Debunking the Myth: Accessibility and React →

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emrox
2 days ago
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Hamburg, Germany
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Writing a Lightroom Classic plug-in

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As part of my migration to Lightroom Classic from Photos, I needed to recreate my folder and album structure. In Photos, folders container albums (or other folders) and albums contain photos. An album cannot contain a folder. This maps directly to Lightroom Classic which has "collection sets" for folders and "collections" for albums.

To transfer the folder and album information over to Lightroom Classic, I wrote an Apple Script for Photos that added a keyword of the format PhotosExport>folder1>folder2>albumPhotosExport>folder1>folder2>album to each photo. As > is the hierarchical separator in Lightroom Classic, this became a nested set of keywords that I then needed to turn into collections within nested collection sets.

This is done using a plug-in.

The SDK

To create a Lightroom Classic plug-in you need the SDK. Go to the Adobe I/O page for Lightroom Classic and click the "Start building today" button. Click enough times and you'll end up with a zip file on your hard drive. For me, this file is LR_9.0_201910171147-f2855d44.master_mac_SDK.zip.

Unzip and you get a number of folders. The most useful are the HTML files in API Reference and the Lightroom SDK Guide PDF in Manual. You'll refer to these resources a lot!

Creating a Plug-in

To create a plug-in you need a directory with an extension of .lrplugin. This is treated as a package by macOS, so you can also use .lrdevplugin so that it works as a standard folder in Finder.

We'll create hello.devplugin.

The manifest file

Every Lightroom Classic plug-in has a manifest file called Info.lua. This file returns a table with metadata about the plug-in along with menu definitions and information on which files to call when an event happens.

A minimal Info.lua looks like this:

hello.devplugin/Info.lua:

return {
  VERSION = { major=1, minor=0, revision=0, },

  LrSdkVersion = 9.0,
  LrSdkMinimumVersion = 4.0,

  LrToolkitIdentifier = "com.akrabat.hello",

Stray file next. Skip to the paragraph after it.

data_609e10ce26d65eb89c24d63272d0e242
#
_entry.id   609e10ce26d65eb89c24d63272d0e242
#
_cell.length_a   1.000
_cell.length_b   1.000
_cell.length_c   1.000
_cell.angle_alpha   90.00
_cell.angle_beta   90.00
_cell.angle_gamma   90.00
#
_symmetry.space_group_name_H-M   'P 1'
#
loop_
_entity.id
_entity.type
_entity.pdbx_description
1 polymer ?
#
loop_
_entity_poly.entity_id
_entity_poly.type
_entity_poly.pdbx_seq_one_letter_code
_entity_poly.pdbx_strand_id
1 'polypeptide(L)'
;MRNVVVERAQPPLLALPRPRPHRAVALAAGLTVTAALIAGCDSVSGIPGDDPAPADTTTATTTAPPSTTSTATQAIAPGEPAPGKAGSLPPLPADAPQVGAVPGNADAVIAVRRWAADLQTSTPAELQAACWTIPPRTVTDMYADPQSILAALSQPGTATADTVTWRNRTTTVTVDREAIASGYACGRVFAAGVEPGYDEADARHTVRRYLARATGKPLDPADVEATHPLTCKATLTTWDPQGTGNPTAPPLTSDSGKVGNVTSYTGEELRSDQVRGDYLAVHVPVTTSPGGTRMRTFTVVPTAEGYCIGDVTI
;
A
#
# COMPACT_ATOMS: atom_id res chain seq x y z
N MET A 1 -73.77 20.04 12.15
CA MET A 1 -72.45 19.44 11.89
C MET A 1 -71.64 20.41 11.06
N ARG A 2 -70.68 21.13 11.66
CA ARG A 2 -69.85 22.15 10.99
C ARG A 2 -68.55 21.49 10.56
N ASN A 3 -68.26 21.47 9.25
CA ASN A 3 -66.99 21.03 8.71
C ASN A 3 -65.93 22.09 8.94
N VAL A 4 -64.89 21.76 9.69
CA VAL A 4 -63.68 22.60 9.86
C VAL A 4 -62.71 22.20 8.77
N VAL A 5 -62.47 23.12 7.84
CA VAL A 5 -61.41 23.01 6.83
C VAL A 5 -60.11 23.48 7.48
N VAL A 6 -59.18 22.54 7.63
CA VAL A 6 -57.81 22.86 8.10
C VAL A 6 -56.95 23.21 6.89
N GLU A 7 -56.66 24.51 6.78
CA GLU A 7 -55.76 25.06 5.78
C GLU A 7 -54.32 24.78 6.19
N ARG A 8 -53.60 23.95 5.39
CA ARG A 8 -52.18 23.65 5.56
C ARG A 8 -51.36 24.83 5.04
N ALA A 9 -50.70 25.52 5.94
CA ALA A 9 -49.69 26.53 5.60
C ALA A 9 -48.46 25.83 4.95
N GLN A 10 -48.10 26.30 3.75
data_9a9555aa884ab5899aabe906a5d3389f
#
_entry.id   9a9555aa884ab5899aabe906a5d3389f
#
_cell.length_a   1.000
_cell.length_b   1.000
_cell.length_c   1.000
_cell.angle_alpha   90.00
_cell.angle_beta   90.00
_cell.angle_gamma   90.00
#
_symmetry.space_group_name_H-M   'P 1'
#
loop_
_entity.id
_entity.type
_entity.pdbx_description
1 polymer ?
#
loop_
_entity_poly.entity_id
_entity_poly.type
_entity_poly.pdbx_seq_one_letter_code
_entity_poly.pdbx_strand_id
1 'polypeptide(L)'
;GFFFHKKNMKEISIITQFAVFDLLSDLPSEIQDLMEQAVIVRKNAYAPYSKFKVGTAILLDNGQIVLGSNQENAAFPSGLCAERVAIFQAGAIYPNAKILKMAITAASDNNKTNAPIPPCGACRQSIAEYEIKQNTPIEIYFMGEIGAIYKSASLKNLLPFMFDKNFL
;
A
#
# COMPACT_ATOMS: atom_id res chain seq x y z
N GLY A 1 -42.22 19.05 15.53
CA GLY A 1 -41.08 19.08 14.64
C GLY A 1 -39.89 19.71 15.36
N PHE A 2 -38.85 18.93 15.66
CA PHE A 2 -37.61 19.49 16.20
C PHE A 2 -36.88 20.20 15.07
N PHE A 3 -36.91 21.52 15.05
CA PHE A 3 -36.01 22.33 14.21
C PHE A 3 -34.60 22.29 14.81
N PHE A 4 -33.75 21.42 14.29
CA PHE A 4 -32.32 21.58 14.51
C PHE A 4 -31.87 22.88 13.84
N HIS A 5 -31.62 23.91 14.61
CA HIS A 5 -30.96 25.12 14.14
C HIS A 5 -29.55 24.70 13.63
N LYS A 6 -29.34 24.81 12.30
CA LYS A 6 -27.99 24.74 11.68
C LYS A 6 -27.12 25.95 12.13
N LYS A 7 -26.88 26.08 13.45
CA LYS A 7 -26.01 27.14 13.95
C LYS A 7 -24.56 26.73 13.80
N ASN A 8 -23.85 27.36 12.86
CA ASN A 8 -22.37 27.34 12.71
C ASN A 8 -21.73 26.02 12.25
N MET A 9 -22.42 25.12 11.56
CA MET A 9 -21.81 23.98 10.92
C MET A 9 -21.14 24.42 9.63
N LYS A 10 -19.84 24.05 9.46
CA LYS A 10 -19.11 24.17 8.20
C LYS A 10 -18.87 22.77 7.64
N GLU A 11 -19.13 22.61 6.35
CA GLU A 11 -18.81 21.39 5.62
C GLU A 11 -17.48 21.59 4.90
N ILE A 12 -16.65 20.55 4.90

LrPluginName = "Hello",
  LrPluginInfoUrl="https://akrabat.com/writing-a-lightroom-classic-plug-in",
}

LrSdkVersion, LrToolkitIdentifier & LrPluginName are required and your plug-in will not work without them. See the "Writing standard plug-ins for Lightroom" section of Chapter 2 of the Lightroom SDK Guide for details on all the possible items you can put in Info.lua.

Installing our Plug-in

To install our plug-in, in Lightroom Classic, go to File -> Plug-in Manager…:

  • Click Add at the bottom of the left hand list.
  • Navigate to and select the hello.lrdevplugin directory and click Add Plug-in.
  • Click Enable in the Status section for the Hello plugin.

You'll see something like this:


Lr plugin manager

This plugin currently does nothing, of course!

Menu items

For the plug-in I wrote, I simply needed a way to run the code and the way to do this is to add a menu item to Lightroom Classic which will run a file in the plug-in.

To add a menu item, we edit Info.lua and add LrFileMenuItems and/or LrLibraryMenuItems tables to the returned table.

To add a menu item to Library->Plug-in Extras, we add this to the table returned by Info.lua:

LrLibraryMenuItems = {
    {
      title = "Hello",
      file = "hello.lua",
    },
  },

LrLibraryMenuItems is a table of tables where each inner table is a menu item consisting of the displayed text and the file to be executed on selection. This code will create a menu item called "Hello" which, when selected, will run the hello.lua file.


Lr plugin manager

Hello.lua file

Let's create a simple hello.lua to prove it works:

hello.devplugin/hello.lua:

local LrDialogs = import 'LrDialogs'
LrDialogs.message("Hello World")

To use any of the SDK functionality, we have to import it into our file. The list of available tables to import is in the API reference. LrDialogs provides various dialog boxes and message() is the simplest to use, so is a good choice for testing we're all set up.

Now you can reload the plug-in in the Plugin Manager and the menu item should appear and upon clicking it, you'll see this dialog:


Lr dialog hello

We have a working plug-in!

If you get an error that hello.lua cannot be found, try restarting Lightroom Classic.

Interacting with the catalog

To interact with the catalog, you must place your code in an async function started by startAsyncTask(). Fortunately, Lua supports closures which makes it easy as you can see in thsi code that gets the filename of the selected photo: